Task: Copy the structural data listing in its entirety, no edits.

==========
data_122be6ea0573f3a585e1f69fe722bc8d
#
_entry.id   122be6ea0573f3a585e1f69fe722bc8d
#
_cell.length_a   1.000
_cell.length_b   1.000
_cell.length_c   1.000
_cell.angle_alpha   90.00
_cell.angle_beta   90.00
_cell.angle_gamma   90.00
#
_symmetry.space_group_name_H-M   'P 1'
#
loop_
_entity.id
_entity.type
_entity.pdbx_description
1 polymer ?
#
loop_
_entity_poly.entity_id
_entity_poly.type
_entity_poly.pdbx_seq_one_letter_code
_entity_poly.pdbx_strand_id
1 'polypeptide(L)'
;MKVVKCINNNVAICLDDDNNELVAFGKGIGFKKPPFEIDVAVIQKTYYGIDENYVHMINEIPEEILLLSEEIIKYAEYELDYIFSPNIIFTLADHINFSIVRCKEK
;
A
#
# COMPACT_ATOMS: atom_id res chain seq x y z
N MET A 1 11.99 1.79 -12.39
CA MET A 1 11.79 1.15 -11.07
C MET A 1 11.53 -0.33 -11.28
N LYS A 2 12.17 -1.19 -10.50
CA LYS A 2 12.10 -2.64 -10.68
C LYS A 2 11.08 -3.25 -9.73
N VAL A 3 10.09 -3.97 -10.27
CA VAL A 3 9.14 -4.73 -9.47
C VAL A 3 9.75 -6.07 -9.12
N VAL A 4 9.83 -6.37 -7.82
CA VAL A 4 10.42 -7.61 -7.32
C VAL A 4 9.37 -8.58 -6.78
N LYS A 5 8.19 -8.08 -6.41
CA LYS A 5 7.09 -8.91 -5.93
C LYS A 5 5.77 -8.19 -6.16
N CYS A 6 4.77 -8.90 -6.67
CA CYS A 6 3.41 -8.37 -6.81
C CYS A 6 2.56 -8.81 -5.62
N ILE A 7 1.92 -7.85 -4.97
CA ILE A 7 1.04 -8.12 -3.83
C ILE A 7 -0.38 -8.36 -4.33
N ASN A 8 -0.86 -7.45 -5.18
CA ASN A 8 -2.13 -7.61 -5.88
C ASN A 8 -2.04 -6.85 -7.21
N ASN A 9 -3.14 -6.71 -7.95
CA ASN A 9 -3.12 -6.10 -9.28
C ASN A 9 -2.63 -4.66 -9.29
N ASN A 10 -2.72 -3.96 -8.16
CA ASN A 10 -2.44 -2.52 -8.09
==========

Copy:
data_122be6ea0573f3a585e1f69fe722bc8d
#
_entry.id   122be6ea0573f3a585e1f69fe722bc8d
#
_cell.length_a   1.000
_cell.length_b   1.000
_cell.length_c   1.000
_cell.angle_alpha   90.00
_cell.angle_beta   90.00
_cell.angle_gamma   90.00
#
_symmetry.space_group_name_H-M   'P 1'
#
loop_
_entity.id
_entity.type
_entity.pdbx_description
1 polymer ?
#
loop_
_entity_poly.entity_id
_entity_poly.type
_entity_poly.pdbx_seq_one_letter_code
_entity_poly.pdbx_strand_id
1 'polypeptide(L)'
;MKVVKCINNNVAICLDDDNNELVAFGKGIGFKKPPFEIDVAVIQKTYYGIDENYVHMINEIPEEILLLSEEIIKYAEYELDYIFSPNIIFTLADHINFSIVRCKEK
;
A
#
# COMPACT_ATOMS: atom_id res chain seq x y z
N MET A 1 11.99 1.79 -12.39
CA MET A 1 11.79 1.15 -11.07
C MET A 1 11.53 -0.33 -11.28
N LYS A 2 12.17 -1.19 -10.50
CA LYS A 2 12.10 -2.64 -10.68
C LYS A 2 11.08 -3.25 -9.73
N VAL A 3 10.09 -3.97 -10.27
CA VAL A 3 9.14 -4.73 -9.47
C VAL A 3 9.75 -6.07 -9.12
N VAL A 4 9.83 -6.37 -7.82
CA VAL A 4 10.42 -7.61 -7.32
C VAL A 4 9.37 -8.58 -6.78
N LYS A 5 8.19 -8.08 -6.41
CA LYS A 5 7.09 -8.91 -5.93
C LYS A 5 5.77 -8.19 -6.16
N CYS A 6 4.77 -8.90 -6.67
CA CYS A 6 3.41 -8.37 -6.81
C CYS A 6 2.56 -8.81 -5.62
N ILE A 7 1.92 -7.85 -4.97
CA ILE A 7 1.04 -8.12 -3.83
C ILE A 7 -0.38 -8.36 -4.33
N ASN A 8 -0.86 -7.45 -5.18
CA ASN A 8 -2.13 -7.61 -5.88
C ASN A 8 -2.04 -6.85 -7.21
N ASN A 9 -3.14 -6.71 -7.95
CA ASN A 9 -3.12 -6.10 -9.28
C ASN A 9 -2.63 -4.66 -9.29
N ASN A 10 -2.72 -3.96 -8.16
CA ASN A 10 -2.44 -2.52 -8.09